Dwarf minke whales have a circumpolar distribution in the Southern Hemisphere (reported as far south as 60-65° S), especially during the summer months, but are more common in temperate and warmer waters of middle and lower latitudes. They are frequently reported in areas off of Australia (such as the Great Barrier Reef), South America and South Africa. The distribution of the Antarctic and dwarf minke species partially overlaps, mostly in the lower latitudes of the Antarctic minke's range (in the Southern Ocean). The dwarf minke form in this area is considered more "coastal" and generally present earlier in the year than the "offshore" Antarctic species.
The Antarctic minke whale also has a circumpolar pelagic distribution in the Southern Hemisphere and has been reported as far south as 78° S in the Ross Sea during the austral summer. In the southern Atlantic Ocean, it is usually found between 20°-65° S. During this season, immature individuals generally don't travel past 42° S. These whales migrate far distances seasonally, feeding in and around the ice edge during the summer and moving to mating/calving grounds during the winter (7° S- 35° S) (Shirihai and Jarrett 2006). There is some evidence that these whales may travel to and even cross the equator, after one specimen was reported in waters off Suriname.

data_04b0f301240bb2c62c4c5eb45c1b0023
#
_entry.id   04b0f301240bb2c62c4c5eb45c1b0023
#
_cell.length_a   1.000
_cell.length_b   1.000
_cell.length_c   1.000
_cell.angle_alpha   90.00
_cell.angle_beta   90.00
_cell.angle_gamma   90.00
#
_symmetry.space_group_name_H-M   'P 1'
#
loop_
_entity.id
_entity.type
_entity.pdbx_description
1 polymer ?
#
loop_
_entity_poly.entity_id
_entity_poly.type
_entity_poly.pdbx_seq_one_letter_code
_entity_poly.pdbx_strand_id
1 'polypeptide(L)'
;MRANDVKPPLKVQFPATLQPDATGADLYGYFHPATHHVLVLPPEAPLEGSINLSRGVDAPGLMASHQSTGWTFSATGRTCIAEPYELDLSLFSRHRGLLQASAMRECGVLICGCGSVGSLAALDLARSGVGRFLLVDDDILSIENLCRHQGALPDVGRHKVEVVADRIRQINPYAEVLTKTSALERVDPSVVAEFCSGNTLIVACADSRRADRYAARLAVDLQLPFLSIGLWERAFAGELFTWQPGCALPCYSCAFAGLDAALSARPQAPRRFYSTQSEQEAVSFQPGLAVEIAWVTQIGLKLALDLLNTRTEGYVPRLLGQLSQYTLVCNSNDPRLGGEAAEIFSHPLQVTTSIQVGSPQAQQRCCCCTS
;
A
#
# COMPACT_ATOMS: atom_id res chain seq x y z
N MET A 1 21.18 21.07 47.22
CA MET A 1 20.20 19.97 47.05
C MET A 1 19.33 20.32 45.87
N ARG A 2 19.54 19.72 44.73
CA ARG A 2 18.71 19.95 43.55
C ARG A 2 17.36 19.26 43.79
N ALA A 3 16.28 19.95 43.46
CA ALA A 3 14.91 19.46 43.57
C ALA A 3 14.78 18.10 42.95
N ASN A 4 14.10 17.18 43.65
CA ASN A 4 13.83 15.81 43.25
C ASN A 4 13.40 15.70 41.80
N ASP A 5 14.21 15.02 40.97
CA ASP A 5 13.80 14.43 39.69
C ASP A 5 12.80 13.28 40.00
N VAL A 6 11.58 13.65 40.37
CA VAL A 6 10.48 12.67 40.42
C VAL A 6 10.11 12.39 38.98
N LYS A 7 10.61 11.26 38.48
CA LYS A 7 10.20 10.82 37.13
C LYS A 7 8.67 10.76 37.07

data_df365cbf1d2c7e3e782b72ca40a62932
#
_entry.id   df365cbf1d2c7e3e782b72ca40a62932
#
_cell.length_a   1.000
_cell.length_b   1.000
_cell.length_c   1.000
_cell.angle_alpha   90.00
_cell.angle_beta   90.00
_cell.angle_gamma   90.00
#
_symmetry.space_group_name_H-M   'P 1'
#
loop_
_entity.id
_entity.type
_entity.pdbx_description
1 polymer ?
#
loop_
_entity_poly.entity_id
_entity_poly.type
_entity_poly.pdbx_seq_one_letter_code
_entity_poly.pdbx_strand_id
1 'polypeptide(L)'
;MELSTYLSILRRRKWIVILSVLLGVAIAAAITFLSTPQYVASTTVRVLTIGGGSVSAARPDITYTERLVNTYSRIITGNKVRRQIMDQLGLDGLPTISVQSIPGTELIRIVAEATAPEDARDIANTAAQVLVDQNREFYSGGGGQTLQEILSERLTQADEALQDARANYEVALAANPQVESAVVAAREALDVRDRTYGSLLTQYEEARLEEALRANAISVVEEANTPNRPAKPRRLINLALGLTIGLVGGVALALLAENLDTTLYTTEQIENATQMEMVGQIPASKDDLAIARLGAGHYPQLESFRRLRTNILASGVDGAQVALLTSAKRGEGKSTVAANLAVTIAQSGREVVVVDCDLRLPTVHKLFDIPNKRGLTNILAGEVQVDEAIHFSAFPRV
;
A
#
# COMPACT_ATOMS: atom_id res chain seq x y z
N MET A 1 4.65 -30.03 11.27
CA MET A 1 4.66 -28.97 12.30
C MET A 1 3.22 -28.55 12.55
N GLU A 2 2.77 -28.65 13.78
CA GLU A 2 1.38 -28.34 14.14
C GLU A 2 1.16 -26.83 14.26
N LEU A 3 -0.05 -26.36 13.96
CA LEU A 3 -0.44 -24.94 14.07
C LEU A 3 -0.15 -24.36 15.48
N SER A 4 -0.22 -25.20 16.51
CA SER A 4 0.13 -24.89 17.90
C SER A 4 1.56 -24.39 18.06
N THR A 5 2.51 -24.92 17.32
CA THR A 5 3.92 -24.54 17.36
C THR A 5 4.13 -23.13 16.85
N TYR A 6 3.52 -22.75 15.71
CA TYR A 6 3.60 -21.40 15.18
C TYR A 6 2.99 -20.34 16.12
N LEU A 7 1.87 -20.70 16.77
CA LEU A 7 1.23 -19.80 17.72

For management purposes, minke whales inhabiting U.S. waters have been divided into four stocks. The latest stock assessment reports for minke whale stocks are available on our website.